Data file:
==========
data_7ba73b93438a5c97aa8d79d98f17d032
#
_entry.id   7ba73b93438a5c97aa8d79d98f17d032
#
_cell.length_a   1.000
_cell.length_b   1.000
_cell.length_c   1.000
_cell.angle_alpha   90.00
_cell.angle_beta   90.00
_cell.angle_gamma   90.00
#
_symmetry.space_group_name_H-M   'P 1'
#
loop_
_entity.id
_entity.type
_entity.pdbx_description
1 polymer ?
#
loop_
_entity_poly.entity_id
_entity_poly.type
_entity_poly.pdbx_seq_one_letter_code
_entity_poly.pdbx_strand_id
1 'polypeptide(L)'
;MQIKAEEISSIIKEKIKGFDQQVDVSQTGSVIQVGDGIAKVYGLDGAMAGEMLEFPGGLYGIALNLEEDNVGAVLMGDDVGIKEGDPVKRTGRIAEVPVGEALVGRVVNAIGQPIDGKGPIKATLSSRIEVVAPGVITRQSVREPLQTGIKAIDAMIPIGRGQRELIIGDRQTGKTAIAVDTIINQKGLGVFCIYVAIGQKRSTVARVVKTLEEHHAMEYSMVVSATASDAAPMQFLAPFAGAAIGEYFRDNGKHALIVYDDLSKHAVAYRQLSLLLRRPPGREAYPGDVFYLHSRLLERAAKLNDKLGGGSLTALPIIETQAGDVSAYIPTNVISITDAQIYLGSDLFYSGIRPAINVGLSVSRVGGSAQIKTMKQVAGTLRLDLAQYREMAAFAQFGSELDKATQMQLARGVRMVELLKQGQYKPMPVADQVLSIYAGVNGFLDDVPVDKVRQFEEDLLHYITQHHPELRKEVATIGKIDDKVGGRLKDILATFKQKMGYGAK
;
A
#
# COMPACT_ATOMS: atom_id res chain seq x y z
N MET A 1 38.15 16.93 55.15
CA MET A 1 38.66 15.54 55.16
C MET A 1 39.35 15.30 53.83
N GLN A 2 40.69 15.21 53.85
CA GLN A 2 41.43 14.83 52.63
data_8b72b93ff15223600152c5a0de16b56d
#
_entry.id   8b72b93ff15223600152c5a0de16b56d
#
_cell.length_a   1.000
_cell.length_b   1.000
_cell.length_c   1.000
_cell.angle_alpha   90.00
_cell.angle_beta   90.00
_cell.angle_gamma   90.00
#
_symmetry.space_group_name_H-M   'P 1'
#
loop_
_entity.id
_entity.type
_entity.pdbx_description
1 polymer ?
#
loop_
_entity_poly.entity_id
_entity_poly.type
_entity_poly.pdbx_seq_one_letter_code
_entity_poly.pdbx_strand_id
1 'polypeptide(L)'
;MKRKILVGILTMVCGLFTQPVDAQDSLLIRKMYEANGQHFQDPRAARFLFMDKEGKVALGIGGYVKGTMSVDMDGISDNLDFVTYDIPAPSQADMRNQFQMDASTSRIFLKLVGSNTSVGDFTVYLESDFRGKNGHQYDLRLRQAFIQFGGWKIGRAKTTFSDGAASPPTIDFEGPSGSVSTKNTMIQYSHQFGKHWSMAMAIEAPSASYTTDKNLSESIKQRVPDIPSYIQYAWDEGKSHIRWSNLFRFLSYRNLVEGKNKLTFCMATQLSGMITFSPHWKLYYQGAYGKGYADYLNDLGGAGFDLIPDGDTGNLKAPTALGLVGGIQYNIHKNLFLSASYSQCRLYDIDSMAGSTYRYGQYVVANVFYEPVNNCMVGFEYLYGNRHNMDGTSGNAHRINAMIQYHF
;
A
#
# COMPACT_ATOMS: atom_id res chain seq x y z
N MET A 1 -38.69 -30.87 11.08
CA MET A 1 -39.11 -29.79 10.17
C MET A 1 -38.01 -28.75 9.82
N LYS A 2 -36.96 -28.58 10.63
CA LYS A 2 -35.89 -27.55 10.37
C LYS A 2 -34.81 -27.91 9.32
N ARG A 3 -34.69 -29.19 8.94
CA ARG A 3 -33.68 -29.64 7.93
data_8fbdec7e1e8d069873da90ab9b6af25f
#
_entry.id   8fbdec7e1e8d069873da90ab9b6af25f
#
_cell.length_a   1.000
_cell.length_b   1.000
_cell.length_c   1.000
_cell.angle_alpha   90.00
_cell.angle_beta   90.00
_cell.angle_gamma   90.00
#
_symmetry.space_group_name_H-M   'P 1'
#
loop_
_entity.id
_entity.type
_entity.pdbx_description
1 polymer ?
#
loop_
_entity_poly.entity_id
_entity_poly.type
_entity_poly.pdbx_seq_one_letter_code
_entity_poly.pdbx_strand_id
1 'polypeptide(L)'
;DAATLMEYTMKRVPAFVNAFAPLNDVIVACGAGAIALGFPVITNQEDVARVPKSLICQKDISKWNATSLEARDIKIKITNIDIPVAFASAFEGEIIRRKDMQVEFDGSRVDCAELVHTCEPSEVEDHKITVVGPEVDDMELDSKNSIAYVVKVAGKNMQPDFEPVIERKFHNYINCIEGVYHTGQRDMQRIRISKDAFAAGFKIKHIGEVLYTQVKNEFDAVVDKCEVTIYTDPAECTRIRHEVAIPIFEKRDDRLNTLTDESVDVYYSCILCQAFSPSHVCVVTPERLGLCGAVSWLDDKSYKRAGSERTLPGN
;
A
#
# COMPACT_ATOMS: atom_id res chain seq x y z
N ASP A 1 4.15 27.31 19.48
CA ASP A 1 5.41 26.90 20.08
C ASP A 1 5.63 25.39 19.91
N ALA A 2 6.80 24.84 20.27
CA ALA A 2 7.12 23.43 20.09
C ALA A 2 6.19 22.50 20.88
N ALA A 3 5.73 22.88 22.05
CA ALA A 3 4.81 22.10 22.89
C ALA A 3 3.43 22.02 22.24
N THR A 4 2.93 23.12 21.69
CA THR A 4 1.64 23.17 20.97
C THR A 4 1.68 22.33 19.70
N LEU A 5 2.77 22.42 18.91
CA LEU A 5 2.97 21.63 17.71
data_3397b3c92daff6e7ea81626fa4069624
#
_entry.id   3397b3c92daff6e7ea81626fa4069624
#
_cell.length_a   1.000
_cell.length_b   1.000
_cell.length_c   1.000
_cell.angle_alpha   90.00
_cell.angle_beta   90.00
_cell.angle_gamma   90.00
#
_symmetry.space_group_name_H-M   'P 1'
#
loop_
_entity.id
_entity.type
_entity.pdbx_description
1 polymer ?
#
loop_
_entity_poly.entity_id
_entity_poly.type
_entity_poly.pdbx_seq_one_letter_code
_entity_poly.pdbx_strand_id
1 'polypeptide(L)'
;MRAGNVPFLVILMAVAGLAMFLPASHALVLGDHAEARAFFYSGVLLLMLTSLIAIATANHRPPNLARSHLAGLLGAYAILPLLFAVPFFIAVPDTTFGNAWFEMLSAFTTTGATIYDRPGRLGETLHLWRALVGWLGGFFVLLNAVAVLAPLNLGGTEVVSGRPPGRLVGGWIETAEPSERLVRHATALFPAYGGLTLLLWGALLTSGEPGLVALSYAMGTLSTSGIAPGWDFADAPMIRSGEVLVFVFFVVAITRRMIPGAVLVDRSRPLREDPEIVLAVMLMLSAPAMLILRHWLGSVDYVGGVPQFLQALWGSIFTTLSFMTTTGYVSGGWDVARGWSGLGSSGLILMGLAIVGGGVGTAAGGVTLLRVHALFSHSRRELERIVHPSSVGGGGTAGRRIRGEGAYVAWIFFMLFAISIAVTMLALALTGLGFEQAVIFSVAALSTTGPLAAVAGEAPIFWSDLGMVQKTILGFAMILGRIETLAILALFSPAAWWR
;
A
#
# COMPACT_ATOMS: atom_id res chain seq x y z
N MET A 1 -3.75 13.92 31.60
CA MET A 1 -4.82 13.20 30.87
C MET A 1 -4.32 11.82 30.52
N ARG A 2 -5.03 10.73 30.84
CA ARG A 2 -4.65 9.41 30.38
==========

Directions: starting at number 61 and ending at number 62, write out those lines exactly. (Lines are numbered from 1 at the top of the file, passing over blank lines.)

;MKRKILVGILTMVCGLFTQPVDAQDSLLIRKMYEANGQHFQDPRAARFLFMDKEGKVALGIGGYVKGTMSVDMDGISDNLDFVTYDIPAPSQADMRNQFQMDASTSRIFLKLVGSNTSVGDFTVYLESDFRGKNGHQYDLRLRQAFIQFGGWKIGRAKTTFSDGAASPPTIDFEGPSGSVSTKNTMIQYSHQFGKHWSMAMAIEAPSASYTTDKNLSESIKQRVPDIPSYIQYAWDEGKSHIRWSNLFRFLSYRNLVEGKNKLTFCMATQLSGMITFSPHWKLYYQGAYGKGYADYLNDLGGAGFDLIPDGDTGNLKAPTALGLVGGIQYNIHKNLFLSASYSQCRLYDIDSMAGSTYRYGQYVVANVFYEPVNNCMVGFEYLYGNRHNMDGTSGNAHRINAMIQYHF
;